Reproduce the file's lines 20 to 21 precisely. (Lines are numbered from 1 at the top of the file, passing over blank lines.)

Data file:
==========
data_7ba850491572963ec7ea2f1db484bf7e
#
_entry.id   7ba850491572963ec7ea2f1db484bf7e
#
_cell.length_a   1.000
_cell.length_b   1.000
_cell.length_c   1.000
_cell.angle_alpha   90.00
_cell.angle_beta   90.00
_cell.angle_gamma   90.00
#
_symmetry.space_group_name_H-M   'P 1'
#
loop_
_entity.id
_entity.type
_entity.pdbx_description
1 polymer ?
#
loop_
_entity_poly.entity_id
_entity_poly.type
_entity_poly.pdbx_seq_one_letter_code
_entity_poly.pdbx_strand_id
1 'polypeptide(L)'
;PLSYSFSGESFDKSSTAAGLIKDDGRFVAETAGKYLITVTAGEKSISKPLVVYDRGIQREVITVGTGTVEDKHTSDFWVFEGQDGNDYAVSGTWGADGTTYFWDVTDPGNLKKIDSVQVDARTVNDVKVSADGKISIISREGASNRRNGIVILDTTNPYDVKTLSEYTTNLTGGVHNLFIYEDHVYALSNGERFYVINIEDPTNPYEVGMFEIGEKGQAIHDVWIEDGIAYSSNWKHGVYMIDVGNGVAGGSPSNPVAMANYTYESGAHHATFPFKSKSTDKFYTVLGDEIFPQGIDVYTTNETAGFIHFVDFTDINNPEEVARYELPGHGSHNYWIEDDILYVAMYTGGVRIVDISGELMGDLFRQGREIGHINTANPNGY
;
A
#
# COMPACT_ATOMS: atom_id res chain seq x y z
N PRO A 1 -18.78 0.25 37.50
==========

loop_
_entity_poly.entity_id